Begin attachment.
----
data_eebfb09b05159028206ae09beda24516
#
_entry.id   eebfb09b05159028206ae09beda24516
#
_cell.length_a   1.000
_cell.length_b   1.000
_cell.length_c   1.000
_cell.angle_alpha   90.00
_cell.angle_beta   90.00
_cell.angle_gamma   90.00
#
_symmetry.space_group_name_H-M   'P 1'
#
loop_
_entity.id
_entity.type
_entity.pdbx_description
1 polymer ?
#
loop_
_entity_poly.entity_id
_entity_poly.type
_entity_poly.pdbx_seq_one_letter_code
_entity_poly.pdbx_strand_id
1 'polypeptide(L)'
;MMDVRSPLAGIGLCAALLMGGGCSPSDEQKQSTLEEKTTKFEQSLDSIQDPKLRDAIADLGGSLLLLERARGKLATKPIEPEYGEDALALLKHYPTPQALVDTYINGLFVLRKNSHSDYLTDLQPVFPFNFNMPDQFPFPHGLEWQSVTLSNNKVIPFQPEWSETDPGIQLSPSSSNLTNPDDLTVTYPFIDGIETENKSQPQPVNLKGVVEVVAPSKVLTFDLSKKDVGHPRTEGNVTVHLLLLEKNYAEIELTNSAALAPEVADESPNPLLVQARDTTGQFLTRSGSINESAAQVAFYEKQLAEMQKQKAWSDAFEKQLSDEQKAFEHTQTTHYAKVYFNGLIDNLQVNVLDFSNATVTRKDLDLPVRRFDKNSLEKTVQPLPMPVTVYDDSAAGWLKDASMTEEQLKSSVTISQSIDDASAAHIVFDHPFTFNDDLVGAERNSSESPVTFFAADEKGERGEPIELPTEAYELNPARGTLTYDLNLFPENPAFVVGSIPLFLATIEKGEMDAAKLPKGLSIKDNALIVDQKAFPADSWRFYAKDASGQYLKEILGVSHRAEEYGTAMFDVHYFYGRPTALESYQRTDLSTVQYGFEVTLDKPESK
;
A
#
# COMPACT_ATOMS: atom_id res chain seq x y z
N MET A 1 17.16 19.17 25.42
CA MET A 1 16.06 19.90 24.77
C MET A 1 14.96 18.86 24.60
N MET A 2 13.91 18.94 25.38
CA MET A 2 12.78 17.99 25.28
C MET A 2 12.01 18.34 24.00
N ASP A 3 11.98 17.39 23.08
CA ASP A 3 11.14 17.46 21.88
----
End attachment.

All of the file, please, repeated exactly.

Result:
data_eebfb09b05159028206ae09beda24516
#
_entry.id   eebfb09b05159028206ae09beda24516
#
_cell.length_a   1.000
_cell.length_b   1.000
_cell.length_c   1.000
_cell.angle_alpha   90.00
_cell.angle_beta   90.00
_cell.angle_gamma   90.00
#
_symmetry.space_group_name_H-M   'P 1'
#
loop_
_entity.id
_entity.type
_entity.pdbx_description
1 polymer ?
#
loop_
_entity_poly.entity_id
_entity_poly.type
_entity_poly.pdbx_seq_one_letter_code
_entity_poly.pdbx_strand_id
1 'polypeptide(L)'
;MMDVRSPLAGIGLCAALLMGGGCSPSDEQKQSTLEEKTTKFEQSLDSIQDPKLRDAIADLGGSLLLLERARGKLATKPIEPEYGEDALALLKHYPTPQALVDTYINGLFVLRKNSHSDYLTDLQPVFPFNFNMPDQFPFPHGLEWQSVTLSNNKVIPFQPEWSETDPGIQLSPSSSNLTNPDDLTVTYPFIDGIETENKSQPQPVNLKGVVEVVAPSKVLTFDLSKKDVGHPRTEGNVTVHLLLLEKNYAEIELTNSAALAPEVADESPNPLLVQARDTTGQFLTRSGSINESAAQVAFYEKQLAEMQKQKAWSDAFEKQLSDEQKAFEHTQTTHYAKVYFNGLIDNLQVNVLDFSNATVTRKDLDLPVRRFDKNSLEKTVQPLPMPVTVYDDSAAGWLKDASMTEEQLKSSVTISQSIDDASAAHIVFDHPFTFNDDLVGAERNSSESPVTFFAADEKGERGEPIELPTEAYELNPARGTLTYDLNLFPENPAFVVGSIPLFLATIEKGEMDAAKLPKGLSIKDNALIVDQKAFPADSWRFYAKDASGQYLKEILGVSHRAEEYGTAMFDVHYFYGRPTALESYQRTDLSTVQYGFEVTLDKPESK
;
A
#
# COMPACT_ATOMS: atom_id res chain seq x y z
N MET A 1 17.16 19.17 25.42
CA MET A 1 16.06 19.90 24.77
C MET A 1 14.96 18.86 24.60
N MET A 2 13.91 18.94 25.38
CA MET A 2 12.78 17.99 25.28
C MET A 2 12.01 18.34 24.00
N ASP A 3 11.98 17.39 23.08
CA ASP A 3 11.14 17.46 21.88